8 8 Field to Market is one of the most important sustainability initiatives in the United States ● A collaborative stakeholder group of producers, agribusinesses, food and retail companies, and conservation organizations ● Working together to develop a supply-chain system for agricultural sustainability ● Developing outcomes-based metrics ( practice/technology neutral, transparent & credible science, measures on-farm production outcomes within grower’s control) ● Measuring the environmental, health, and socioeconomic impacts of agriculture first in the United States Field to Market Convened and is facilitated by The Keystone Center, a neutral, non- profit organization founded in 1975. Will provide useful measurement tools & resources for growers and the supply chain that track & achieve continuous improvement against key outcomes

9 9 Steering Committee Members & Participants American Farm Bureau Federation American Farmland Trust American Soybean Association Bayer CropScience Bunge Cargill Conservation International Conservation Technology Information Center Cotton Incorporated CropLife America CropLife International Dairy Management Inc. Darden Restaurants DuPont Environmental Defense Fund Fleishman-Hillard General Mills Grocery Manufacturers of America John Deere Kellogg Company Land O’Lakes Manomet Center for Conservation Science Mars, Incorporated Monsanto Company National Association of Conservation Districts National Association of Wheat Growers National Corn Growers Association National Cotton Council of America National Potato Council Syngenta The Fertilizer Institute The Irrigation Association The Nature Conservancy United Soybean Board Univ. of Arkansas Division of Agriculture Univ. of Wisconsin-Madison College of Agricultural and Life Sciences USA Rice Federation World Resources Institute World Wildlife Fund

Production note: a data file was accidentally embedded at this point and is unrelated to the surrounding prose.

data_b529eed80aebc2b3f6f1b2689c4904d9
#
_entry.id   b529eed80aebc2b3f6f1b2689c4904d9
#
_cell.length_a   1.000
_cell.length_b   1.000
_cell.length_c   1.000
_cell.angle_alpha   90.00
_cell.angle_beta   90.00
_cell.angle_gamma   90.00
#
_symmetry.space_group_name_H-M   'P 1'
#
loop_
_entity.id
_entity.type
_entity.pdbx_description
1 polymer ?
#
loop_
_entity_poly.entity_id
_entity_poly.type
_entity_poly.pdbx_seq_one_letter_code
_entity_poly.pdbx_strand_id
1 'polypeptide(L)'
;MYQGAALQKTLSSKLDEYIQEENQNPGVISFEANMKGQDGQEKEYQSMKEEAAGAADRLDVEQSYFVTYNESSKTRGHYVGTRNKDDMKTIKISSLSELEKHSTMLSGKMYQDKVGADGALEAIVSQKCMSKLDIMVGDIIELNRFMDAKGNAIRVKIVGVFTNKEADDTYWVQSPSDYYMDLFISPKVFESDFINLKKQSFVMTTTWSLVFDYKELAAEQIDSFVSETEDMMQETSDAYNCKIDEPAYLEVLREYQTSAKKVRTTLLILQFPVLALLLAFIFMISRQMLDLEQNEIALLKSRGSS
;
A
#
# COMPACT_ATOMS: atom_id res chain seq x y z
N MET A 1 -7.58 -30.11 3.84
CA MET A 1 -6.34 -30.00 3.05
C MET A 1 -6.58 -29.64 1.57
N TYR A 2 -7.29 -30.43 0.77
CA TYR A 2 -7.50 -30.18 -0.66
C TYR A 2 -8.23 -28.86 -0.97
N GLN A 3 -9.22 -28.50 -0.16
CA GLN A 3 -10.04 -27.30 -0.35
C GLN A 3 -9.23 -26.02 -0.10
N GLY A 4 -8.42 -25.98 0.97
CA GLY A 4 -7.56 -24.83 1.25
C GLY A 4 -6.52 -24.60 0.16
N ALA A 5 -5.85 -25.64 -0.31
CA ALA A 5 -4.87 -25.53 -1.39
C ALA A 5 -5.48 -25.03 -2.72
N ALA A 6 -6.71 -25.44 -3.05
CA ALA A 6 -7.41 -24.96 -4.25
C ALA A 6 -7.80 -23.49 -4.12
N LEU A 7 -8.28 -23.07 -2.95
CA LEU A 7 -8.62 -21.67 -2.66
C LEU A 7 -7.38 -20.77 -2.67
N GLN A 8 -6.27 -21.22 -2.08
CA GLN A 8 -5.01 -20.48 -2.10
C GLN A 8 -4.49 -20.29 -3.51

10 10 Example: Summary of results for maize (Values are expressed in 5-year averages) Maize (Corn) Efficiency Indicators (Per Unit of Output, Index 2000 = 1) Field to Market The smaller the spidergram the less the impact Progress has been made since 1987. More is needed

11 11 Using the Fieldprint calculator Field to Market Intuitive Doable Confidential Interactive

12 12 But how to create innovative solutions ?

13 13 Corn, soybean: nitrogen use efficiency, drought tolerance traits

14 14 Crop Protection: technologies promoting efficiencies over just pest control Untreated 16 1 1 13 ●5-10% yield increase ●Stronger, healthier plants ●10% less water ●25% yield increase Endurance and vigor boostersWater uptake facilitators Seed Treatment Fungicide Plant Growth Regulator

15 15 Testing drip-irrigation on a global scale CITRUSCOFFEE RICE CORN CANE VEGETABLES

16 16 Sustainability and Syngenta’s Role ● Collaborate in the development of outcome-based metrics and measurement approaches (performance-based versus input/practice- based). ● Provide tools that enable growing more from less land, water, energy -Continued investment in R&D -Integrated technology solutions aligned with understanding of agronomic systems -Build on IPM tools ● Help growers measure, record & verify progress -Field to Market Tools -Farm record keeping programs

17 17

18 18 ©2010 Syngenta Crop Protection, Inc., 410 Swing Rd. Greensboro, NC 27409. Important: Always read and follow label instructions before buying or using Syngenta products. The instructions contain important conditions of sale, including limitations of warranty and remedy. The Syngenta logo is a registered trademark of a Syngenta Group Company. All other trademarks are the property of their respective owners. For more information, visit, or call the Syngenta Customer Center at 866-SYNGENT(A) (796-4368).